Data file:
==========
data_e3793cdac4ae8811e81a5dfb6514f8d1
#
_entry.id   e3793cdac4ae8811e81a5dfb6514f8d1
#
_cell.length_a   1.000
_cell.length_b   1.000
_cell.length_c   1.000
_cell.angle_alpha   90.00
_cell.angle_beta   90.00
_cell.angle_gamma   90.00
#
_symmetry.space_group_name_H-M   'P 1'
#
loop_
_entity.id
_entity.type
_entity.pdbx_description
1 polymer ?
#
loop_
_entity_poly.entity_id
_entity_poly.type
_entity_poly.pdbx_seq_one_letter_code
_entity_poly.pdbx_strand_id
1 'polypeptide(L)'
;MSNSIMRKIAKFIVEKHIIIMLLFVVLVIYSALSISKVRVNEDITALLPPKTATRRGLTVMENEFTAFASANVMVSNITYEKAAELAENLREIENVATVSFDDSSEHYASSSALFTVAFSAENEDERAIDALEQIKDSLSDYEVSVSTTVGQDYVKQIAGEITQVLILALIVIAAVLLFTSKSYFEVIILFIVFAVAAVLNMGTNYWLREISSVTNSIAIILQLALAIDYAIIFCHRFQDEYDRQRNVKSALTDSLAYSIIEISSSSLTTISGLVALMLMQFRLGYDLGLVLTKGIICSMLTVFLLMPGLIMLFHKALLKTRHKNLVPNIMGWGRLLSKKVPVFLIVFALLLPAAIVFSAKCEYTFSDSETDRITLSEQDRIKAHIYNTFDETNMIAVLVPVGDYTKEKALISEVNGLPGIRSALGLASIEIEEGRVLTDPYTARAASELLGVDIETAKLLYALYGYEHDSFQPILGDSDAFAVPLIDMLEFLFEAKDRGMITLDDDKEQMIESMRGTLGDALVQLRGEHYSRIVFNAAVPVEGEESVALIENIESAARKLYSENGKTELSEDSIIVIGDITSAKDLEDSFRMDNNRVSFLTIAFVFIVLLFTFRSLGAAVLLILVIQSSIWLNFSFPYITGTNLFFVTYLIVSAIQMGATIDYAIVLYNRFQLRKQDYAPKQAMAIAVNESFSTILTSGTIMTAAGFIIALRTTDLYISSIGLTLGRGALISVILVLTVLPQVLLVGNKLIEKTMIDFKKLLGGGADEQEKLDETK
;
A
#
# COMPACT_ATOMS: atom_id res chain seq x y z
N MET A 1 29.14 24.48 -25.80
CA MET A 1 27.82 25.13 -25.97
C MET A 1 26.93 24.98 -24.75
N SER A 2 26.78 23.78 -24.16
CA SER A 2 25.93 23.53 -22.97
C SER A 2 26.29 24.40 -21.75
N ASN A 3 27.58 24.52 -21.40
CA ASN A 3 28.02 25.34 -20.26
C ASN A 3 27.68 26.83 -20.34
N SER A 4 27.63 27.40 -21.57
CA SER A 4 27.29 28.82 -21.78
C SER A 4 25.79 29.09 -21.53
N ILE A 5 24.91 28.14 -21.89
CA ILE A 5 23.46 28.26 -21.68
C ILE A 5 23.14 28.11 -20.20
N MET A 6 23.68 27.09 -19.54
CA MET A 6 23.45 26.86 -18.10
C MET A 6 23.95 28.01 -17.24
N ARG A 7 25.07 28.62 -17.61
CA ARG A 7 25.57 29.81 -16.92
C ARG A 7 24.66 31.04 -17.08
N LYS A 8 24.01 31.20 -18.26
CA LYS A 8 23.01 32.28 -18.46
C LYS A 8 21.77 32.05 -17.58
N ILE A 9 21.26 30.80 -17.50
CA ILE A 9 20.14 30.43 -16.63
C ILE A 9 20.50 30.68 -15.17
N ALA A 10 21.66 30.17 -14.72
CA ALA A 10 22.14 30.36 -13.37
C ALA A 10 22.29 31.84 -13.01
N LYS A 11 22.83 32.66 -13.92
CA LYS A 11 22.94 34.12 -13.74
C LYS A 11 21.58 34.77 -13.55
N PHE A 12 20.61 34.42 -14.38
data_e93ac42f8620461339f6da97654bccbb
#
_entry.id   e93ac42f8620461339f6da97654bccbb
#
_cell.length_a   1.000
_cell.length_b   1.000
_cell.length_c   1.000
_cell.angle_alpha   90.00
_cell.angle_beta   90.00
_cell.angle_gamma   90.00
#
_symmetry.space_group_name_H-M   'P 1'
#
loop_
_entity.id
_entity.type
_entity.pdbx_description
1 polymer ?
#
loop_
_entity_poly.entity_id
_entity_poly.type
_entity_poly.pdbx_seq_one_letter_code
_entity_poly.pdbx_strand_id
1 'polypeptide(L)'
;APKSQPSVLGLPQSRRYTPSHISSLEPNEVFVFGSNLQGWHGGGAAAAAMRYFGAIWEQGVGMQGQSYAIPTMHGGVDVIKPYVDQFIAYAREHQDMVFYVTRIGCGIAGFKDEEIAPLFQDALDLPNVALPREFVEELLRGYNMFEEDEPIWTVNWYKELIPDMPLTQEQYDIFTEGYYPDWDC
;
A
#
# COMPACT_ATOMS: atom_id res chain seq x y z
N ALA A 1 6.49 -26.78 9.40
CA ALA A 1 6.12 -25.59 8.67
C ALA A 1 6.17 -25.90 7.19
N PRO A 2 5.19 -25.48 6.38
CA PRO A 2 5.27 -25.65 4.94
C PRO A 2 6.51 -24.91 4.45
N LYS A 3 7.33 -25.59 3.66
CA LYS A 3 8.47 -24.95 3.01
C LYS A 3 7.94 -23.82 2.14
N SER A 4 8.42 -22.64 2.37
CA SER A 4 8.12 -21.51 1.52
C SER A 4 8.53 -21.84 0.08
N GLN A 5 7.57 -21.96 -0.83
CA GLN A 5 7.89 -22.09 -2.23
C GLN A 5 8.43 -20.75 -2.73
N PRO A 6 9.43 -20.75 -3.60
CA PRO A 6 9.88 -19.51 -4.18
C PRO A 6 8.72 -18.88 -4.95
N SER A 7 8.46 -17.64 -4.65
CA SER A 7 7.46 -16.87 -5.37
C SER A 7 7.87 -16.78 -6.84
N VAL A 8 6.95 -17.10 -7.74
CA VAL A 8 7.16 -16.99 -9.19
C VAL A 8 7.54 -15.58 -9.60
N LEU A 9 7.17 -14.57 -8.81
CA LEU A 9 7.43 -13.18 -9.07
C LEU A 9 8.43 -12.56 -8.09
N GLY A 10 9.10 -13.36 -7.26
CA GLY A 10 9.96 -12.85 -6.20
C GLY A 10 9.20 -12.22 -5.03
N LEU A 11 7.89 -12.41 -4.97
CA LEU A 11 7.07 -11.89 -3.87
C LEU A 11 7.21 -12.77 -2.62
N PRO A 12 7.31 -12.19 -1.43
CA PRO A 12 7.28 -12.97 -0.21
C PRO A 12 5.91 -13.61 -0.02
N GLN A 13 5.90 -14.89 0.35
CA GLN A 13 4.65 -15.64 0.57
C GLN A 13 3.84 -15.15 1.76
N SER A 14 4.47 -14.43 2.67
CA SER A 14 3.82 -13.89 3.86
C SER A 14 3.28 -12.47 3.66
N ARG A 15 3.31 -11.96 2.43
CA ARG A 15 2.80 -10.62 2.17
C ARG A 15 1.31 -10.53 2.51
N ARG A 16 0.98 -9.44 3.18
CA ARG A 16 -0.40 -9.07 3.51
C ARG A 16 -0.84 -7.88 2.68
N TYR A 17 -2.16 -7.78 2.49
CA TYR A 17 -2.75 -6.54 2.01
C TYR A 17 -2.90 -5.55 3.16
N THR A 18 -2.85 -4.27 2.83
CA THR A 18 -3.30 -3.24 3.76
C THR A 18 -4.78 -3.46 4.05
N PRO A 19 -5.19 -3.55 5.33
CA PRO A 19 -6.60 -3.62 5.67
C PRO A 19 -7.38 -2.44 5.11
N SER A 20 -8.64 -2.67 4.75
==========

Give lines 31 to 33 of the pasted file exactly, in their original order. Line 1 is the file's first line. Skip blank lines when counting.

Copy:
N MET A 1 29.14 24.48 -25.80
CA MET A 1 27.82 25.13 -25.97
C MET A 1 26.93 24.98 -24.75